Environment & Urbanization

World leading environmental and urban studies journal

COVID-19 in an Urban World

United Nations Sustainable Development Group



This policy brief attempts to place COVID-19 risk in its urban context, exploring the types of precarity that especially expose low-income people in overcrowded and underserviced urban areas. It situates the coronavirus crisis alongside the urban housing crisis and the climate crisis. These intersect in a number of ways; air pollution is associated with more COVID-19 deaths, for instance, while the 1 billion people who live in informal settlements cannot easily observe social distancing.

The brief aims for breadth rather than depth, touching on a number of issues that condition urban vulnerability to COVID-19, as well as necessary changes to rebuild from the pandemic while remaining attentive to the many other challenges facing cities in transition. It recommends action in three broad areas: reducing inequality, strengthening local capacity, and pursing a resilient and inclusive economic recovery. The aspiration is to take the right lessons from the pandemic, for instance the importance of urban compactness and walkability rather than an agenda of de-densification and car-centric design.

The brief also lists a number of promising initiatives from around the world. Often these rely on community-level forms of care, rather than individualized tech initiatives. For instance, collective food purchasing is being organized in Wuhan, China; and bartering has had a resurgence in Fiji.

Though much is bleak about plummeting public transport ridership, gender-based violence, hunger, diminished livelihoods, and of course the excess illness and mortality caused by the pandemic, history suggests that there may be grounds for optimism (pages 4–5):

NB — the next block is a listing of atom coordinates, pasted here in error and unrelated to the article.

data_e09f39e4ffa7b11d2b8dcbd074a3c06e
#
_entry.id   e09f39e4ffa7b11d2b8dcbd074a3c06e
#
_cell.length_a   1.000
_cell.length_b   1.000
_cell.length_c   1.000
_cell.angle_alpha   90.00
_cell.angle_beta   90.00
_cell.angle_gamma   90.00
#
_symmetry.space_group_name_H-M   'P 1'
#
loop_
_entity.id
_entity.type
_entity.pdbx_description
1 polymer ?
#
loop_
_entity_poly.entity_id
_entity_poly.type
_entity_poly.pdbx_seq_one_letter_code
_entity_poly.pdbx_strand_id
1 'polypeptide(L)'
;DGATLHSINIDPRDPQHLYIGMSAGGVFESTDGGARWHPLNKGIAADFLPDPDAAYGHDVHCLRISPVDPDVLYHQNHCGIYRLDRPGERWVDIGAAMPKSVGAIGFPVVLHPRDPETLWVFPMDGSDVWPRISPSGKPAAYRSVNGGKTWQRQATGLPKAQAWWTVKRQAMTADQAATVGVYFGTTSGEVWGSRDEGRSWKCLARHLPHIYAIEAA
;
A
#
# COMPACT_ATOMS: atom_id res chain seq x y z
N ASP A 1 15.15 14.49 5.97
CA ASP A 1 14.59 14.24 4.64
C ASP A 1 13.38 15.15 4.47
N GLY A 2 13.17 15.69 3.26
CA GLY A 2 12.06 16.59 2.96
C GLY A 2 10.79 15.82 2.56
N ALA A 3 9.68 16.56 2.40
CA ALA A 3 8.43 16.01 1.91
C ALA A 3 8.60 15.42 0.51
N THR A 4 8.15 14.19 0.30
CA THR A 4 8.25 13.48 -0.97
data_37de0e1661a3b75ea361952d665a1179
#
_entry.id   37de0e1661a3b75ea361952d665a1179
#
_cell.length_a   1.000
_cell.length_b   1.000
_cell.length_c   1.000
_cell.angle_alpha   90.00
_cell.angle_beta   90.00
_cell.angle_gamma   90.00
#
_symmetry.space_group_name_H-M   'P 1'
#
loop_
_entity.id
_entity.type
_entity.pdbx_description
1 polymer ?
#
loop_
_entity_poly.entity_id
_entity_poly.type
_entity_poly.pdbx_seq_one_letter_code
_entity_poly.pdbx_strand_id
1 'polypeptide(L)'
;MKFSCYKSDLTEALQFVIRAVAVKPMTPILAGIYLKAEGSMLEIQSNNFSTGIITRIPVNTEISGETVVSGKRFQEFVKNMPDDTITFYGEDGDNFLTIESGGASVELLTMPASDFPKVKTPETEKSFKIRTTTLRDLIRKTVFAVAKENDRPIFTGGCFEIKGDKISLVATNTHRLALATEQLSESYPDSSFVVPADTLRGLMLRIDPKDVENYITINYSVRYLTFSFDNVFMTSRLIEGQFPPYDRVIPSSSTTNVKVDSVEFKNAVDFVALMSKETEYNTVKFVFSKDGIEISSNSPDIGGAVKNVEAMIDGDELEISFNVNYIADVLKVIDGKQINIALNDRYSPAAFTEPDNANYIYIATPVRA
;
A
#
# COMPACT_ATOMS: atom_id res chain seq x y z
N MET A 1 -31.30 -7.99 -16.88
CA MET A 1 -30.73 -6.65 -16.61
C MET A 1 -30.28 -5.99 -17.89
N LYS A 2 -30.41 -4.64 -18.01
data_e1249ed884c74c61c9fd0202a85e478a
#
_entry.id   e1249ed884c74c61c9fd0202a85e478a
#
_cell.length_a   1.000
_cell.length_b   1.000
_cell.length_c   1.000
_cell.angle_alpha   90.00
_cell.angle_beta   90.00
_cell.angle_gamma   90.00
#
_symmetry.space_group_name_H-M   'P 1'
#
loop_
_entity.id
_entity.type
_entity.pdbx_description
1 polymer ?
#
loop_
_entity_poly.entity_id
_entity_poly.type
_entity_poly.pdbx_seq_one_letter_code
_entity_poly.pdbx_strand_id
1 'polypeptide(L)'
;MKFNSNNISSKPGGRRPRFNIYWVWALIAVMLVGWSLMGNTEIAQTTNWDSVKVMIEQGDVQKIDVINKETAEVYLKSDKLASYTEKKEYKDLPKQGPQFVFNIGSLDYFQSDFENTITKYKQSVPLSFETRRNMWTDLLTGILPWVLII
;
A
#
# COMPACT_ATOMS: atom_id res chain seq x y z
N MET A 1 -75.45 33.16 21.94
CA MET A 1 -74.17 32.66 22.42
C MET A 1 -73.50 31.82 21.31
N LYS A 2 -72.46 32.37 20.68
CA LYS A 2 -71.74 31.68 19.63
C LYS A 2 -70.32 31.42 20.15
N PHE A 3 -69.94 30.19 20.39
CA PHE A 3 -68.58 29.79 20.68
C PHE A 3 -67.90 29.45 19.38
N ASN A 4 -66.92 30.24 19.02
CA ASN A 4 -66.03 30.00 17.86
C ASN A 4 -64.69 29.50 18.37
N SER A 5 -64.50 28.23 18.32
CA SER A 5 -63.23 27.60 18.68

There is an urgent need to rethink and transform cities to respond to the reality of COVID-19 and potential future pandemics, and to recover better, by building more resilient, inclusive and sustainable cities. We know that this is possible. The rapid shifts in society due to COVID-19 present a powerful lesson that society is capable of near-overnight transformation that is needed to confront our most urgent threats, such as the climate and pollution crises that threaten the very viability of cities. Indeed, previous disease outbreaks – such as the flu pandemic (1918) and localized epidemics of tuberculosis and cholera – have driven several positive urban transformations – such as the introduction of sewage systems, public parks, and housing regulations to improve sanitation and reduce overcrowding.”


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Further reading:

Duque Franco, Isabel, Catalina Ortiz, Jota Samper and Gynna Millan (2020), “Mapping repertoires of collective action facing the COVID-19 pandemic in informal settlements in Latin American cities”, Environment and Urbanization Vol 32, No 2, available at https://journals.sagepub.com/doi/full/10.1177/0956247820944823.

Wilkinson, Annie (2020), “Local response in health emergencies: key considerations for addressing the COVID-19 pandemic in informal urban settlements”, Environment and Urbanization Vol 32, No 2, available at https://journals.sagepub.com/doi/full/10.1177/0956247820922843.

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